Public Benefits (SSI, SSDI) Fact Sheet


The SSA oversees two disability programs:

  • Social Security Disability Insurance (SSDI, Title 2), and
  • Supplemental Security Income (SSI, Title 16).

Both of the above are long-term disability programs.

How Does SSA Define Disability?

According to Social Security, a disability is an ailment, physical or mental, that prevents you from doing any kind of work for at least one year. Both severe HIV symptomatic and AIDS diagnoses (based on infections) may qualify. SSDI and SSI will review your medical records and supplementary testimony to substantiate your disability. A T-cell count of below 200 is no longer considered a disabling condition.


SSDI is your Social Security retirement fund which you may receive under age 65 if you are disabled. To be eligible:

  • You must meet SSA's definition of total disability.
  • You must also have paid into the Social Security Trust Fund through F.I.C.A. payroll taxes:
    - You must have paid FICA taxes for at least five of the 10 years preceding your disability if you are over 31.
    - Under 31, your pay-in must be for at least half the years between your current age and age 21, i.e. at 29 you must have paid in for at least four years.

Supplemental Security Income (SSI)

Supplemental Security Income (SSI) is a needs-based program for disabled people with little or no income, and assets valued under $2,000 ($3,000 for couple).

To be eligible:

  • You must meet SSA's definition of total disability.
  • You must also have a "financial need" as defined by the SSA.

Financial need is defined by SSA as follows:

  • Your assets must be less than $2,000 (if you are single -- $3,000 for couples).
  • Your monthly "income" must be less than the benefit amount ($980 per month in the year 2009).

One vehicle and one residence are excluded. Assets may include: bank accounts, pensions, IRA's, property, life insurance or burial plans with cash values in excess of $2,000, etc. SSI currently pays $870 (2009 per month for single individuals. Your income must be under the maximum payment. Awards are higher for people without cooking facilities, or the blind. SSI claims cannot be backdated. Processing time is up to three months or longer (see Presumptive Eligibility).

Presumptive Eligibility

SSI can "presume" you are disabled and begin payment immediately if you meet the income and asset requirements and have a doctor's statement testifying to your disability (specifically a "Medical Report on Adult with Allegation of HIV Infection," available from SSA or APLA's Benefits office). SSI can pay up to six months of "presumptive" while they review your medical records and financial eligibility for SSDI, SSI or both. You will receive Medi-Cal automatically with presumptive. If your medical records do not support your doctor's statement, or you fail to complete your application, payment may stop. You will not have to repay the money. District offices can write checks on the day of application; branch offices can get checks quickly. Immediate presumptive payment is at the discretion of the office and the claims representative. If you are in need of immediate assistance, be prepared to present a case of compelling need and ask for (do not demand) "emergency advance" payment. Emergency advances are pro-rated over a month. If you are applying at the end of one month, you might be better off waiting until the start of the next.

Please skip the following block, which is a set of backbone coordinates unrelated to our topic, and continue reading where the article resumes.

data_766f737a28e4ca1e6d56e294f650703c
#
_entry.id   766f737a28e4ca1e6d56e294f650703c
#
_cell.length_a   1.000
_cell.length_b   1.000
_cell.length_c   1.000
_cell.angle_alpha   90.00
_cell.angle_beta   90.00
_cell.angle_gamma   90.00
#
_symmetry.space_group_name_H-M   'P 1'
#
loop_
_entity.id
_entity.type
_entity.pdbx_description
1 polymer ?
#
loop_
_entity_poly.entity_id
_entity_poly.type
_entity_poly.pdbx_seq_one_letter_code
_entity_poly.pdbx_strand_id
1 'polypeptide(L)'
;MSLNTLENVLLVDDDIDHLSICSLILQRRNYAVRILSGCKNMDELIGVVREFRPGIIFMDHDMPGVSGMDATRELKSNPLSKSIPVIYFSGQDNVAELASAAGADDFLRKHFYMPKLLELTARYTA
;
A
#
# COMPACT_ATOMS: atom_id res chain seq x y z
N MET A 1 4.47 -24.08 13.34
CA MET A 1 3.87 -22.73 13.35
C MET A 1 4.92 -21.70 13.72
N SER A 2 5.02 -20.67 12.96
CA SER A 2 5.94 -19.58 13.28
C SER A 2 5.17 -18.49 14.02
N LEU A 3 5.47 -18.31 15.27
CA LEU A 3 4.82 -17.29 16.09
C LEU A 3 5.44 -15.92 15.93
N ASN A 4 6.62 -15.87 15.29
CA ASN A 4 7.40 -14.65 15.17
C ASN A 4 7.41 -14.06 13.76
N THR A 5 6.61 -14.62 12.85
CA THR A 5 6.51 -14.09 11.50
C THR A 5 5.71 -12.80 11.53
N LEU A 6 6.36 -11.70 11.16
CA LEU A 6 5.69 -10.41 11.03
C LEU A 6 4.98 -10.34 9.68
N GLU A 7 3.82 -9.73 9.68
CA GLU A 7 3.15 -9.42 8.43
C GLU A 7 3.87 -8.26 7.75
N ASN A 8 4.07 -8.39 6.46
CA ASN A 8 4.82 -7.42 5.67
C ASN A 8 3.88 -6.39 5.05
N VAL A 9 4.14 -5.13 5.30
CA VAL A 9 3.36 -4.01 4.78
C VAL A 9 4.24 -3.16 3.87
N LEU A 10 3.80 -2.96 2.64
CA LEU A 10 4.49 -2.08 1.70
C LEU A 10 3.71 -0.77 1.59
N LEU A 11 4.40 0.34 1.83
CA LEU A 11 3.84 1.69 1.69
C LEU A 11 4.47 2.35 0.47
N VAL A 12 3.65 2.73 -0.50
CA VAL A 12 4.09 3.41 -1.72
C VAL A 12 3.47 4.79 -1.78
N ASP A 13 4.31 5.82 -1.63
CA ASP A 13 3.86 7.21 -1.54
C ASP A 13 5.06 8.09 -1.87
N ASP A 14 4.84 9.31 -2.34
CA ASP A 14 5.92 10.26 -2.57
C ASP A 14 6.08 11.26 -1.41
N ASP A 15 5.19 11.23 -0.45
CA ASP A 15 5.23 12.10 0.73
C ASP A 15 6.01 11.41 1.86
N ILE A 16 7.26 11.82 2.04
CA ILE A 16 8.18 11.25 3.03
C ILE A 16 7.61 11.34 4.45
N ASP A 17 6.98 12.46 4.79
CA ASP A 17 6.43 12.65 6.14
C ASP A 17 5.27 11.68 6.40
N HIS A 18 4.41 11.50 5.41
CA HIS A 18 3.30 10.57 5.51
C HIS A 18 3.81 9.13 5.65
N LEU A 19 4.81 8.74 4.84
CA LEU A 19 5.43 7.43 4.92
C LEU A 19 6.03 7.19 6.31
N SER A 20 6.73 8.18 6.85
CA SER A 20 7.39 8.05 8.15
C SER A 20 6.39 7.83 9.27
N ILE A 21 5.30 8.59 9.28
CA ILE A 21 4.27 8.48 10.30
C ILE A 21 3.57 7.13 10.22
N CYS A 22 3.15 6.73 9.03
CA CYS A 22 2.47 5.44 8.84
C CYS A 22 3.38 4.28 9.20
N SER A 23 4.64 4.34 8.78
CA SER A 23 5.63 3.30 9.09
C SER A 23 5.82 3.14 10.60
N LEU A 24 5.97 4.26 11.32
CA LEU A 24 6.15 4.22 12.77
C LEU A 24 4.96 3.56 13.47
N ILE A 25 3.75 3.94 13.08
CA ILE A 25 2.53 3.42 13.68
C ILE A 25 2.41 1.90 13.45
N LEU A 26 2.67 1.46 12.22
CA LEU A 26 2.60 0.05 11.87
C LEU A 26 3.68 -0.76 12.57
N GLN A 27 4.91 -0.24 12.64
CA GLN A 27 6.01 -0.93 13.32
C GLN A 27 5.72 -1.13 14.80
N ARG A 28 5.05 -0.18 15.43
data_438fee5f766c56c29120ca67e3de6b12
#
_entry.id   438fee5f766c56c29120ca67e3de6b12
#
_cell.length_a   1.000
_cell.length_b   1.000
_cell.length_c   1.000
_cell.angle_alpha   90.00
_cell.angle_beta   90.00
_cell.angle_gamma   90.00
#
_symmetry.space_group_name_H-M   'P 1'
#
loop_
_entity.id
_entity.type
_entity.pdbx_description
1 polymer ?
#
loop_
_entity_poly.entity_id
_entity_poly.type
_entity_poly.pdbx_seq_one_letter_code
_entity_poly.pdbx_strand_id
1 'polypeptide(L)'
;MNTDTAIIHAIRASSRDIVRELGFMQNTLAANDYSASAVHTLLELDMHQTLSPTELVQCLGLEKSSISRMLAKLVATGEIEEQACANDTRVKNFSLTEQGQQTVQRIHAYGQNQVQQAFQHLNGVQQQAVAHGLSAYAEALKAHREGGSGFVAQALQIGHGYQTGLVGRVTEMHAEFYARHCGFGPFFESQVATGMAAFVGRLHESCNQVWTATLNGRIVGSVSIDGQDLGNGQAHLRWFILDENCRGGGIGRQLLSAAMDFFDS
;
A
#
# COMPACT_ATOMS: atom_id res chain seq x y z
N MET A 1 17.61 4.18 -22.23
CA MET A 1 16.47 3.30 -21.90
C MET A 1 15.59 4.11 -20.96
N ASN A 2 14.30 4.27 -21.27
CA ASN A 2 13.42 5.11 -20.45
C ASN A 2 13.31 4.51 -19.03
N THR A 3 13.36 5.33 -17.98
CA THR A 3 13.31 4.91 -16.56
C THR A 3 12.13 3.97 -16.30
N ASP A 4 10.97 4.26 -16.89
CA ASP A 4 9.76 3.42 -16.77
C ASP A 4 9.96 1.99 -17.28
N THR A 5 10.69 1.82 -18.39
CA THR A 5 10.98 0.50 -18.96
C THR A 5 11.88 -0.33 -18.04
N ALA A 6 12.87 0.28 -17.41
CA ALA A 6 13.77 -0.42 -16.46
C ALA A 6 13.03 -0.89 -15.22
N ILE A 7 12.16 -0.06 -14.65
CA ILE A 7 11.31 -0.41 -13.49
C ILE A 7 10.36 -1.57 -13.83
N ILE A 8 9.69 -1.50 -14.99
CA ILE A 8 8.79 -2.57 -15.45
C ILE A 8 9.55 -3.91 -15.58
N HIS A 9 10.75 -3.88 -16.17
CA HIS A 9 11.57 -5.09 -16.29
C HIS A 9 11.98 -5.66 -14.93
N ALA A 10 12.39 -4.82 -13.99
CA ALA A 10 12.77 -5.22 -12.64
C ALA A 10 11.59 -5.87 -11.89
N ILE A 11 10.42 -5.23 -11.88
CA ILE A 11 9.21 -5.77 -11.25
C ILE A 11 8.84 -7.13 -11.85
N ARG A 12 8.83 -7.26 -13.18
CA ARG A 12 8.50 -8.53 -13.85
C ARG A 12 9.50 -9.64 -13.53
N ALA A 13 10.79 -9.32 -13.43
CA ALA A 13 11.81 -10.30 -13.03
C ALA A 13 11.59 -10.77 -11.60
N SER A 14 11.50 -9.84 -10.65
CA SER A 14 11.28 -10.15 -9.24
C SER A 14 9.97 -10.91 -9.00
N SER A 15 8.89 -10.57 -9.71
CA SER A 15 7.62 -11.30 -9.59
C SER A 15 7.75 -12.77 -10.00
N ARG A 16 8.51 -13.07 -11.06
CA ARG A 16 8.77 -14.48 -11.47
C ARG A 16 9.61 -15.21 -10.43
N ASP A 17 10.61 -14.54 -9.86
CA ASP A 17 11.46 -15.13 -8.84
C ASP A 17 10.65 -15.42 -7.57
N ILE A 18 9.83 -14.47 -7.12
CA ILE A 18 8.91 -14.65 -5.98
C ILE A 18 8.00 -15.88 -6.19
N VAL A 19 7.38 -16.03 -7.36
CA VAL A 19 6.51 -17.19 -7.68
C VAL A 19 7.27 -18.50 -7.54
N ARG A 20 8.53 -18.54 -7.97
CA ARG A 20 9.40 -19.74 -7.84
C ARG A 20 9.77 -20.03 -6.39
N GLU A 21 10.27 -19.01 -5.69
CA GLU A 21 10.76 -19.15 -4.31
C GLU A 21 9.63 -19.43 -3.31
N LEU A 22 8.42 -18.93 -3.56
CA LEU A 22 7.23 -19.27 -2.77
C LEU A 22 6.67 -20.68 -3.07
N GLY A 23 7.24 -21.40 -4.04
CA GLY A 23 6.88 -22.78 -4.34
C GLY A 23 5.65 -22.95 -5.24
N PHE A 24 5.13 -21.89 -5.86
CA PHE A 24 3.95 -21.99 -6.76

During the SSI application process you will be asked about "other income," including assistance from family and friends. If your monthly expenses exceed the payment level, SSI may ask how you meet your bills. Loans are not considered income; gifts are. If someone helps with your support (cash, food, or rent assistance), SSI may consider this "income in kind" and deduct a set amount from your benefit. If you are being loaned money, SSI may ask for signed statements from people loaning you funds. If your assets exceed $2,000, you can "spend down" prior to application to meet the eligibility requirements. After filing, you may be asked to document spend downs. In either case, document spending down with receipts for home repairs, loans paid back, medical bills taken care of, canceled checks, etc.

The Application Process

You can apply for SSDI and SSI by phone and mail or in person. To schedule an appointment at your local office, call 800.772.1213. Or you could apply at the Hollywood office, which is very familiar with HIV claims, by calling 1.866.931.8348 (SSI or SSDI). Applicants for Presumptive SSI at the Hollywood office only should have their Medical Reports faxed to Social Security by their physicians before or on the day they apply. Hollywood's fax is 323.965.3854. If other conditions affect your ability to work, like chronic back pain, file an HIV claim with complications. HIV claims always move faster through the SSA process.